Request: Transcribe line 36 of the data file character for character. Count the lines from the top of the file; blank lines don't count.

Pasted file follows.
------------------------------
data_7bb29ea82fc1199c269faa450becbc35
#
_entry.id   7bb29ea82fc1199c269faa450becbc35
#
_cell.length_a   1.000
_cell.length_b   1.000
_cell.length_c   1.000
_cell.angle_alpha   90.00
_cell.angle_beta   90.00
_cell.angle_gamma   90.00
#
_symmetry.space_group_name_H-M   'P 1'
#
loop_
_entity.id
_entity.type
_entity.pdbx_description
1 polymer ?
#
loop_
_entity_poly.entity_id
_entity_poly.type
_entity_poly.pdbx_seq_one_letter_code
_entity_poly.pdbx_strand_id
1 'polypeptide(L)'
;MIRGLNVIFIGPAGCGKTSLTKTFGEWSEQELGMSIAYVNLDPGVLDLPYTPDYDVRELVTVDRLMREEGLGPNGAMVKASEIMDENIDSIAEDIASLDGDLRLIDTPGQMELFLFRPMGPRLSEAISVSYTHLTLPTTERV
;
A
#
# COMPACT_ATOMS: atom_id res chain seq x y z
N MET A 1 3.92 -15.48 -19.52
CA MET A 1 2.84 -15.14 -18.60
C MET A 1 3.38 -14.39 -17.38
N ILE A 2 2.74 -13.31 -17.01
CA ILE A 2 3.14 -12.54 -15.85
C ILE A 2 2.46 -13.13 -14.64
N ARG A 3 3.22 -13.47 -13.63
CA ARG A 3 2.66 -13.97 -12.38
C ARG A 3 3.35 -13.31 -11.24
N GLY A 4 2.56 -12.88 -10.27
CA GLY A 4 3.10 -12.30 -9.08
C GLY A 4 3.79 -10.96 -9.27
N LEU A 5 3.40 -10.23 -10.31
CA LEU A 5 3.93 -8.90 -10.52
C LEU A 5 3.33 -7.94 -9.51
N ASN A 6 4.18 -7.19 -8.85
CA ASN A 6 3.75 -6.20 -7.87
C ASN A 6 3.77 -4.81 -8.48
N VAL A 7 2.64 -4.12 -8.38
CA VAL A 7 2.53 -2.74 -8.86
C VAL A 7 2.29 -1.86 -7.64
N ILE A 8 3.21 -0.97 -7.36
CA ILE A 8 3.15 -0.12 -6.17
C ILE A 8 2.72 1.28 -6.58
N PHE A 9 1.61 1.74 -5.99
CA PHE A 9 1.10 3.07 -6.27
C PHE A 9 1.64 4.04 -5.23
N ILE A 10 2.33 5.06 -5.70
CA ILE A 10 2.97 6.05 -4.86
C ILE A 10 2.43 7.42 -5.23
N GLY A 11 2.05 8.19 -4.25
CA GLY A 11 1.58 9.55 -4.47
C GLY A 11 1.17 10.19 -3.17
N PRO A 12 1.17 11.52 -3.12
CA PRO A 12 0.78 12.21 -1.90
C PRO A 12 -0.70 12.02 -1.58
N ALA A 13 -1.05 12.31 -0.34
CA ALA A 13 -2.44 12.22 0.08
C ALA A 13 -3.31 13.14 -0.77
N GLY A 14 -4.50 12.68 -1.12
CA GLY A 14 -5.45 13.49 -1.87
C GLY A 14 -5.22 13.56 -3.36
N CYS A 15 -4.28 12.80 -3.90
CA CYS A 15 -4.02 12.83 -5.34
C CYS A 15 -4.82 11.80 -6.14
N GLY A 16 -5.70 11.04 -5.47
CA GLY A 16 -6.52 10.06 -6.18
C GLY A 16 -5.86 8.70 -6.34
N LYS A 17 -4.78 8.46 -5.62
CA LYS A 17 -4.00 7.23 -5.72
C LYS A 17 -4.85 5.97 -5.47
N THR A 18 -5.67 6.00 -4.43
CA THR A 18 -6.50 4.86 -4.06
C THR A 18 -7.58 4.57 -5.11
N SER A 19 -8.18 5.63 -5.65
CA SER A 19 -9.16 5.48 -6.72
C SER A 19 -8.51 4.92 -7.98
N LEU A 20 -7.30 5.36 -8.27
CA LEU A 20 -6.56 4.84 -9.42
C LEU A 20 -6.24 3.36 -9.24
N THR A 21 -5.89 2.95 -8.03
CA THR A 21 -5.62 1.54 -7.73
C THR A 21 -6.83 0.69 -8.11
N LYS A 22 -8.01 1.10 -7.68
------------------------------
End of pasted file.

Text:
C ILE A 2 2.46 -13.13 -14.64